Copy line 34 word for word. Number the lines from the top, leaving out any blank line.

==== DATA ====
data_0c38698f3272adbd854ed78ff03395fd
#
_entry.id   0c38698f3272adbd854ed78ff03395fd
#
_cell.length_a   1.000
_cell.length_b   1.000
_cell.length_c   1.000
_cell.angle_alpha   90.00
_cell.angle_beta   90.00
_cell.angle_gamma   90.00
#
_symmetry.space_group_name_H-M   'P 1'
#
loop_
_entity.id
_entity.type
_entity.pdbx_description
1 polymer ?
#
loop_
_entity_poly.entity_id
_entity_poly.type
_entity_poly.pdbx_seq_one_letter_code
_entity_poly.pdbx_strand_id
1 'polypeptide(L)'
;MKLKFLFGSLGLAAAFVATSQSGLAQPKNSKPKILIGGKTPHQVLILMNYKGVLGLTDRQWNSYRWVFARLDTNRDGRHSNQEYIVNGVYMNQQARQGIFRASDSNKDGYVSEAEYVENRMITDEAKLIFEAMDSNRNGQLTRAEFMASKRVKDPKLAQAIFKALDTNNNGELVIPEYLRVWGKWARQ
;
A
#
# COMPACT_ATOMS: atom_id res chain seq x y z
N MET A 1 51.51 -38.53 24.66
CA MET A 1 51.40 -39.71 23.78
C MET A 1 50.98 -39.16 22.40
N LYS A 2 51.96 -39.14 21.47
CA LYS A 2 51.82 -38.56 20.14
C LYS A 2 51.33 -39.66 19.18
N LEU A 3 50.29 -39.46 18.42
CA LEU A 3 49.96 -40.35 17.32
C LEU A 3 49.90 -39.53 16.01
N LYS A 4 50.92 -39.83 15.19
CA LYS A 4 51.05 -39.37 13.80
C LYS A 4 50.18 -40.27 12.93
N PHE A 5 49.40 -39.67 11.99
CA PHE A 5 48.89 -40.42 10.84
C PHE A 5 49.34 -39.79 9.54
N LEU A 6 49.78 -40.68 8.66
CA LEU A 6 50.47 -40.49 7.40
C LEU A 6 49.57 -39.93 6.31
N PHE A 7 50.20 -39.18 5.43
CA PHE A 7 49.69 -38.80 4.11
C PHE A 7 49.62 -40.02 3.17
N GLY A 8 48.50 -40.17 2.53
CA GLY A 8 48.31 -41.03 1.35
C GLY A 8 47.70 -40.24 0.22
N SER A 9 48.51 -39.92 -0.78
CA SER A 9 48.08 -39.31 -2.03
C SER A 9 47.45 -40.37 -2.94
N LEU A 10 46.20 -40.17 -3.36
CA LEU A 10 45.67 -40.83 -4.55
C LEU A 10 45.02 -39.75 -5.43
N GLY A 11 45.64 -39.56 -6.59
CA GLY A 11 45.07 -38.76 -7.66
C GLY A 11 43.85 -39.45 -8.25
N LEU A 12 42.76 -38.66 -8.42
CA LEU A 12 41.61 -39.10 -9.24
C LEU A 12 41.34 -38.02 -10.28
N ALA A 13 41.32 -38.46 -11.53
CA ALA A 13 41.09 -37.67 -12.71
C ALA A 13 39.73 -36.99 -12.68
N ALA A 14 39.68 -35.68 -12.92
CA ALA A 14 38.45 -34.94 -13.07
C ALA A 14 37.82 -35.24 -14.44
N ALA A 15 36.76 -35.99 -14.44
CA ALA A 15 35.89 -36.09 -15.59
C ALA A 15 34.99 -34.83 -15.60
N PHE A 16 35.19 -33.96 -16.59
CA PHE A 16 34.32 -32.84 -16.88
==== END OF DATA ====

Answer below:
N LYS A 2 51.96 -39.14 21.47